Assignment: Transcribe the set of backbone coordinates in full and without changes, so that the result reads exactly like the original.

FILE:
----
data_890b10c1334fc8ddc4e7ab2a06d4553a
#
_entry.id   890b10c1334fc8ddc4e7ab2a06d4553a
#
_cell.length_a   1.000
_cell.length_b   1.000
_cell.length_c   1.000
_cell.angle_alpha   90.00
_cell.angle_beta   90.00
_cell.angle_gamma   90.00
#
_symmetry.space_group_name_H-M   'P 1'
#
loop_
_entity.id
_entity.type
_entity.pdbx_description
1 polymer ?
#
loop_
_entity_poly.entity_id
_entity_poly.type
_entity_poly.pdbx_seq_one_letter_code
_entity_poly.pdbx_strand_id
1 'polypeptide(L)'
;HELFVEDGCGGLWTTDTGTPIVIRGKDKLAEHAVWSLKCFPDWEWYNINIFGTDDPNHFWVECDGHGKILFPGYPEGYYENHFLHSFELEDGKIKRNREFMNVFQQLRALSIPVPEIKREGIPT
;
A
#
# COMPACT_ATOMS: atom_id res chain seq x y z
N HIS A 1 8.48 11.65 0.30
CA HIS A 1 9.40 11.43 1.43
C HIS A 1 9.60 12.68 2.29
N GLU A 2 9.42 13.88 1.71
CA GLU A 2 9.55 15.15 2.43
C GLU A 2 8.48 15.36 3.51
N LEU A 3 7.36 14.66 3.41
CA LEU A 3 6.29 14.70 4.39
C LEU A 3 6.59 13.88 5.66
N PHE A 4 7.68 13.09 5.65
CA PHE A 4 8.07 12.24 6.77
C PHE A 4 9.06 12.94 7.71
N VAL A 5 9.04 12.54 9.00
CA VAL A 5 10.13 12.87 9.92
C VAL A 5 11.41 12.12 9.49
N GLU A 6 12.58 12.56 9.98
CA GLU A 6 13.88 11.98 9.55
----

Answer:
data_890b10c1334fc8ddc4e7ab2a06d4553a
#
_entry.id   890b10c1334fc8ddc4e7ab2a06d4553a
#
_cell.length_a   1.000
_cell.length_b   1.000
_cell.length_c   1.000
_cell.angle_alpha   90.00
_cell.angle_beta   90.00
_cell.angle_gamma   90.00
#
_symmetry.space_group_name_H-M   'P 1'
#
loop_
_entity.id
_entity.type
_entity.pdbx_description
1 polymer ?
#
loop_
_entity_poly.entity_id
_entity_poly.type
_entity_poly.pdbx_seq_one_letter_code
_entity_poly.pdbx_strand_id
1 'polypeptide(L)'
;HELFVEDGCGGLWTTDTGTPIVIRGKDKLAEHAVWSLKCFPDWEWYNINIFGTDDPNHFWVECDGHGKILFPGYPEGYYENHFLHSFELEDGKIKRNREFMNVFQQLRALSIPVPEIKREGIPT
;
A
#
# COMPACT_ATOMS: atom_id res chain seq x y z
N HIS A 1 8.48 11.65 0.30
CA HIS A 1 9.40 11.43 1.43
C HIS A 1 9.60 12.68 2.29
N GLU A 2 9.42 13.88 1.71
CA GLU A 2 9.55 15.15 2.43
C GLU A 2 8.48 15.36 3.51
N LEU A 3 7.36 14.66 3.41
CA LEU A 3 6.29 14.70 4.39
C LEU A 3 6.59 13.88 5.66
N PHE A 4 7.68 13.09 5.65
CA PHE A 4 8.07 12.24 6.77
C PHE A 4 9.06 12.94 7.71
N VAL A 5 9.04 12.54 9.00
CA VAL A 5 10.13 12.87 9.92
C VAL A 5 11.41 12.12 9.49
N GLU A 6 12.58 12.56 9.98
CA GLU A 6 13.88 11.98 9.55